Norman is a boy who can see and talk to the dead, a gift that makes him the ‘freak’ of the town, even for his family, since others believe he speaks only .But one day, due to the curse of a witch, the dead rise. Norman will be the only one capable of saving the town, full of boorish inhabitants, while discovering the terrible story behind the witch.
It is a film with nuances and a message against intolerance. It is rated for over 7 years, as it can give some impression or even fear to younger children.
Renewed version, more than 30 years later, of the classic that we all remember. Ghosts and demons escape again from the underworld to destroy New York, and this time it will be a team of four women who will face the threat and save the city.
Although there are some scares, it is authorized for all audiences. This version is politically more correct than the original, from 1984, which is also a movie that kids love, although parents take us the surprise of finding us a couple of slightly risque scenes that we did not remember and a foul-mouthed Bill Murray. The ‘Ghostbusters 2’ (1989) can be added to the marathon.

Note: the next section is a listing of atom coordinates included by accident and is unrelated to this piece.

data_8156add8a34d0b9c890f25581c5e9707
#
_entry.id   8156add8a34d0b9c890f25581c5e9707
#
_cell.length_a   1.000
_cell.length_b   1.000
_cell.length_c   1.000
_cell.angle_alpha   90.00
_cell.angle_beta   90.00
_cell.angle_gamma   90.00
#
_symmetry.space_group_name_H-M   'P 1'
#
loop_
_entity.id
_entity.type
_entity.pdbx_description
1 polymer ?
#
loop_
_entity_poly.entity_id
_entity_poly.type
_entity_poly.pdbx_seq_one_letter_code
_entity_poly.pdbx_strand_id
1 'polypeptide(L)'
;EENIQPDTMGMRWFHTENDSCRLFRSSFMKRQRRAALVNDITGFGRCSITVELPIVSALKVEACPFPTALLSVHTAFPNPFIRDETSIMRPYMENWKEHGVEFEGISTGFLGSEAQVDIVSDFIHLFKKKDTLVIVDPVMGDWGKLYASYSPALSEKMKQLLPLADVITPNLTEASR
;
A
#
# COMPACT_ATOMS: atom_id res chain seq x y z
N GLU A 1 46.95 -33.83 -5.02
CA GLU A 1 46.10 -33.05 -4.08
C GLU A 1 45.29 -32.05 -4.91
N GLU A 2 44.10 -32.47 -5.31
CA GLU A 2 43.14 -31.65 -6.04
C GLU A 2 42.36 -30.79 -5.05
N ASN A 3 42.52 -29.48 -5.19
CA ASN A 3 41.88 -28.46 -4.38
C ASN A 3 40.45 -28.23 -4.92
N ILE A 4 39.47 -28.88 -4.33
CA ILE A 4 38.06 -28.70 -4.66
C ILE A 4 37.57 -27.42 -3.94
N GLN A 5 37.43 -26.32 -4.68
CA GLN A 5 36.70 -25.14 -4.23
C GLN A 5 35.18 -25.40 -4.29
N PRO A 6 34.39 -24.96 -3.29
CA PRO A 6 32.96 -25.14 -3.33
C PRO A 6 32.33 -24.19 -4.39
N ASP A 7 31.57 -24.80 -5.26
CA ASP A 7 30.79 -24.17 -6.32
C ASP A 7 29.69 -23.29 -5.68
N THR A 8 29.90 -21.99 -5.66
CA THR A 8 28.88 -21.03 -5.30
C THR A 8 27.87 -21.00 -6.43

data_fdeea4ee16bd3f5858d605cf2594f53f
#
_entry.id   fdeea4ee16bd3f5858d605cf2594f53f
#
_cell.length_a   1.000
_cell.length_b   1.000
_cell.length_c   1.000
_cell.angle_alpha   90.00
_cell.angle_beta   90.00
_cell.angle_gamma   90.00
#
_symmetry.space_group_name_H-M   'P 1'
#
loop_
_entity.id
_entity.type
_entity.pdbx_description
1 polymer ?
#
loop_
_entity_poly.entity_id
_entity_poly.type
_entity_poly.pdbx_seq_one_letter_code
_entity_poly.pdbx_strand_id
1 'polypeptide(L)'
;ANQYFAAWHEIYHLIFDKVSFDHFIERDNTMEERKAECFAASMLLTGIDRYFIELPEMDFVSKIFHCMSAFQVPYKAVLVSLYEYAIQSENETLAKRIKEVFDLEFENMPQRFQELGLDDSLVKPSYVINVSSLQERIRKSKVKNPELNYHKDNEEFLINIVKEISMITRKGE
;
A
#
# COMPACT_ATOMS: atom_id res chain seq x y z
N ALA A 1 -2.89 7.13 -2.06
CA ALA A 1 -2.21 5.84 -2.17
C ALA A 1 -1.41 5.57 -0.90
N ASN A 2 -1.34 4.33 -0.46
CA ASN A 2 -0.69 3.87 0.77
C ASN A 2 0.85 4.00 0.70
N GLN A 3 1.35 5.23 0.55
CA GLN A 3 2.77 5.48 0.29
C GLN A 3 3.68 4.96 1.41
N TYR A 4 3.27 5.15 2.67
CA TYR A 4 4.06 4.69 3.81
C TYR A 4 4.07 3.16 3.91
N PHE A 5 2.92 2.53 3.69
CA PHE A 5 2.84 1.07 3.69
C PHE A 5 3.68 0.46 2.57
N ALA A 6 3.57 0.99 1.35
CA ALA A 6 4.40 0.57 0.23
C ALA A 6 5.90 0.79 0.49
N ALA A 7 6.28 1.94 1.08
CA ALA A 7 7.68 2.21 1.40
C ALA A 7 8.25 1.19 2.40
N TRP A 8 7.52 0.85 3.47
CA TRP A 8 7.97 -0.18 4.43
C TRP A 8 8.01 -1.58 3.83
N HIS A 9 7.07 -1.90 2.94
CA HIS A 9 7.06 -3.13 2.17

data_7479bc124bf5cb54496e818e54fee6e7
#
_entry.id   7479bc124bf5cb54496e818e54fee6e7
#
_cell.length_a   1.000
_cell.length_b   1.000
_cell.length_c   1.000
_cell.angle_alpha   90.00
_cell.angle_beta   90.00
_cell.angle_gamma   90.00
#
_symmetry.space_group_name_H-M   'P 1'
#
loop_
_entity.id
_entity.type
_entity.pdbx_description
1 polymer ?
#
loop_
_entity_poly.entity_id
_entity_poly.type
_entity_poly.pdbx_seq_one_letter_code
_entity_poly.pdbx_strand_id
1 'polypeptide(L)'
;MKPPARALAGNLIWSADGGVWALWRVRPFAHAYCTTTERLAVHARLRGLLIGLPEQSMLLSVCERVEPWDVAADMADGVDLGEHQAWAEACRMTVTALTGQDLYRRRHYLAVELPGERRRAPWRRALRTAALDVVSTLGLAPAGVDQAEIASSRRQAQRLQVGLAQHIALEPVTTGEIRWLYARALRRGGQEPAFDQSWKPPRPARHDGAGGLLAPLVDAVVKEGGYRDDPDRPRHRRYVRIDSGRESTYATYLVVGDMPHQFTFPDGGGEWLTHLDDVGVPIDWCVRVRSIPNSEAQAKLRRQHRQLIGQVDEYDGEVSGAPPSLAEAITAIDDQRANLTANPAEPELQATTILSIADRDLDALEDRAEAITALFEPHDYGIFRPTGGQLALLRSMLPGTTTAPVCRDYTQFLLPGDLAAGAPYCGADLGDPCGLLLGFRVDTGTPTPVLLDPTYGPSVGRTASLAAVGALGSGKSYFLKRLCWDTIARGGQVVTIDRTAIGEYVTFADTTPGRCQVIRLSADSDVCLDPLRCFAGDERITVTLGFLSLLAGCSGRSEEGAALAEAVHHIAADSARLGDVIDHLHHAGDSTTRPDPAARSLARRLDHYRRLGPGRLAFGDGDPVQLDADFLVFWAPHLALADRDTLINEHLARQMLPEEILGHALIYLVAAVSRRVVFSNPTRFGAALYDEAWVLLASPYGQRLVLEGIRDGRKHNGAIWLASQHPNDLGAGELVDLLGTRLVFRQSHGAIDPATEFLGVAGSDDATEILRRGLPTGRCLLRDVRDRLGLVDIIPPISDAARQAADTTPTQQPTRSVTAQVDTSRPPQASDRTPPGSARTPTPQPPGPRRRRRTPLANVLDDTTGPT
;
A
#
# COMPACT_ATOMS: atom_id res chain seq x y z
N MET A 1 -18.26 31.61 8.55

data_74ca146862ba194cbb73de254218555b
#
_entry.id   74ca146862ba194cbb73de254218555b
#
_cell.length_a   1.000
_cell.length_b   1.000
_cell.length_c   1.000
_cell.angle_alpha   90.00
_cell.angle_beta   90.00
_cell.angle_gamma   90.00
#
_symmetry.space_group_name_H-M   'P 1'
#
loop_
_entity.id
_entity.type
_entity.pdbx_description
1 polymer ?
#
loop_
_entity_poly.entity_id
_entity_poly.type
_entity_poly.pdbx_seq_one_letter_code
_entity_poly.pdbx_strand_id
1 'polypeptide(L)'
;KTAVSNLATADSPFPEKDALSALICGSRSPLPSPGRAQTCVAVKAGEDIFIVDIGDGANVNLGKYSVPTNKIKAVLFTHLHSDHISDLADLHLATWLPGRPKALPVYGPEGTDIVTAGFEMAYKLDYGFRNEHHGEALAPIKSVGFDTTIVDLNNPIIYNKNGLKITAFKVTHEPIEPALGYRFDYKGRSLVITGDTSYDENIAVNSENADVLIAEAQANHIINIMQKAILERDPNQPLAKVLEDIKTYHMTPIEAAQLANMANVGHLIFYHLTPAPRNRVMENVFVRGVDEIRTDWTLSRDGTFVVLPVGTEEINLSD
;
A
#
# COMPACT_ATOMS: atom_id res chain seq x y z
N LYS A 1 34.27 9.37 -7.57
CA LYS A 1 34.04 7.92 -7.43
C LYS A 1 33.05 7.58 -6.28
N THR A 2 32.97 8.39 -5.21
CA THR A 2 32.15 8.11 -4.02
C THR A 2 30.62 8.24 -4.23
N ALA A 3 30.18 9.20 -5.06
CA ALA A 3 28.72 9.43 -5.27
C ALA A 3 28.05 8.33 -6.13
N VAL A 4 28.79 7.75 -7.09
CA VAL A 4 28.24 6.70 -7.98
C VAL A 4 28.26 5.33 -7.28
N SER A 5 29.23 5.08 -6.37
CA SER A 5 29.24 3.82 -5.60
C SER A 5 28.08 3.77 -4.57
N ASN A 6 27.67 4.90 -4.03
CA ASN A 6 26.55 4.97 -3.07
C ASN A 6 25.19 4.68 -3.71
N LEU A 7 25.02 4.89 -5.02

Tim Burton is undoubtedly the most appropriate director to introduce children to scary ‘low intensity’ films, which combine macabre elements with humor and tenderness. In this film of animation in black and white, tells the story of Victor, a boy who manages to revive his dog Sparky, who died run over.
The problem arises when this dog Frankenstein escapes and other schoolmates discover what Victor has been able to do and try to imitate him.But their experiments fail and the animals that resuscitate become monsters. A film of tender horror as only Burton knows how to do. Recommended from 7 years old.